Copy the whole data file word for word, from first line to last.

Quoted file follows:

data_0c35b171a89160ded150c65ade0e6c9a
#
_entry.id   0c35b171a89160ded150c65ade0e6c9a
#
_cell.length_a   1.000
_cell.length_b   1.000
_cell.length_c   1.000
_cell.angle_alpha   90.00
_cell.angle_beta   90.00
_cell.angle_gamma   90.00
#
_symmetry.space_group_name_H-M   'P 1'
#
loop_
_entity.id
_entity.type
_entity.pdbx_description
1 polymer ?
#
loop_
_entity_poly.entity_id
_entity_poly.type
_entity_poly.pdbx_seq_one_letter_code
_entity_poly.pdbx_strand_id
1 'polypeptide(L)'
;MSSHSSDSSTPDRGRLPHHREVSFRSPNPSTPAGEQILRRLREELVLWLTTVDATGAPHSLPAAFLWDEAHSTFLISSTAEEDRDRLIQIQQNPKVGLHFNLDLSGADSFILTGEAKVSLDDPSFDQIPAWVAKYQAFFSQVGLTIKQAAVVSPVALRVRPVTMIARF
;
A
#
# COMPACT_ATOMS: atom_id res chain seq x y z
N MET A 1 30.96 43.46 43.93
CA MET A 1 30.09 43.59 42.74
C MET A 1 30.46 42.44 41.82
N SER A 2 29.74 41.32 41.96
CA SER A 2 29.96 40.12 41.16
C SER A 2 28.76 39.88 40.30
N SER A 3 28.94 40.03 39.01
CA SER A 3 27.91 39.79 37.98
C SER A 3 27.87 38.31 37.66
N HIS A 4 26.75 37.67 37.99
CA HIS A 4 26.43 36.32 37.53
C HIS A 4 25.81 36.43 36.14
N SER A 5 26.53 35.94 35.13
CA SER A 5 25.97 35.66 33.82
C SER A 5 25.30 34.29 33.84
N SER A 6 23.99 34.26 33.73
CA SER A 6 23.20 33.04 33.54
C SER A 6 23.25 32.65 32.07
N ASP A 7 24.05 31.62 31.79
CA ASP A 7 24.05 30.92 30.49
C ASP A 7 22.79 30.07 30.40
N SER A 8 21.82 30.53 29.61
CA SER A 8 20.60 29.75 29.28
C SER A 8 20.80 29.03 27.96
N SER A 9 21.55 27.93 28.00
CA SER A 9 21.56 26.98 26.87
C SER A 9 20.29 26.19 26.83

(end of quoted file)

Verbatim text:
data_0c35b171a89160ded150c65ade0e6c9a
#
_entry.id   0c35b171a89160ded150c65ade0e6c9a
#
_cell.length_a   1.000
_cell.length_b   1.000
_cell.length_c   1.000
_cell.angle_alpha   90.00
_cell.angle_beta   90.00
_cell.angle_gamma   90.00
#
_symmetry.space_group_name_H-M   'P 1'
#
loop_
_entity.id
_entity.type
_entity.pdbx_description
1 polymer ?
#
loop_
_entity_poly.entity_id
_entity_poly.type
_entity_poly.pdbx_seq_one_letter_code
_entity_poly.pdbx_strand_id
1 'polypeptide(L)'
;MSSHSSDSSTPDRGRLPHHREVSFRSPNPSTPAGEQILRRLREELVLWLTTVDATGAPHSLPAAFLWDEAHSTFLISSTAEEDRDRLIQIQQNPKVGLHFNLDLSGADSFILTGEAKVSLDDPSFDQIPAWVAKYQAFFSQVGLTIKQAAVVSPVALRVRPVTMIARF
;
A
#
# COMPACT_ATOMS: atom_id res chain seq x y z
N MET A 1 30.96 43.46 43.93
CA MET A 1 30.09 43.59 42.74
C MET A 1 30.46 42.44 41.82
N SER A 2 29.74 41.32 41.96
CA SER A 2 29.96 40.12 41.16
C SER A 2 28.76 39.88 40.30
N SER A 3 28.94 40.03 39.01
CA SER A 3 27.91 39.79 37.98
C SER A 3 27.87 38.31 37.66
N HIS A 4 26.75 37.67 37.99
CA HIS A 4 26.43 36.32 37.53
C HIS A 4 25.81 36.43 36.14
N SER A 5 26.53 35.94 35.13
CA SER A 5 25.97 35.66 33.82
C SER A 5 25.30 34.29 33.84
N SER A 6 23.99 34.26 33.73
CA SER A 6 23.20 33.04 33.54
C SER A 6 23.25 32.65 32.07
N ASP A 7 24.05 31.62 31.79
CA ASP A 7 24.05 30.92 30.49
C ASP A 7 22.79 30.07 30.40
N SER A 8 21.82 30.53 29.61
CA SER A 8 20.60 29.75 29.28
C SER A 8 20.80 29.03 27.96
N SER A 9 21.55 27.93 28.00
CA SER A 9 21.56 26.98 26.87
C SER A 9 20.29 26.19 26.83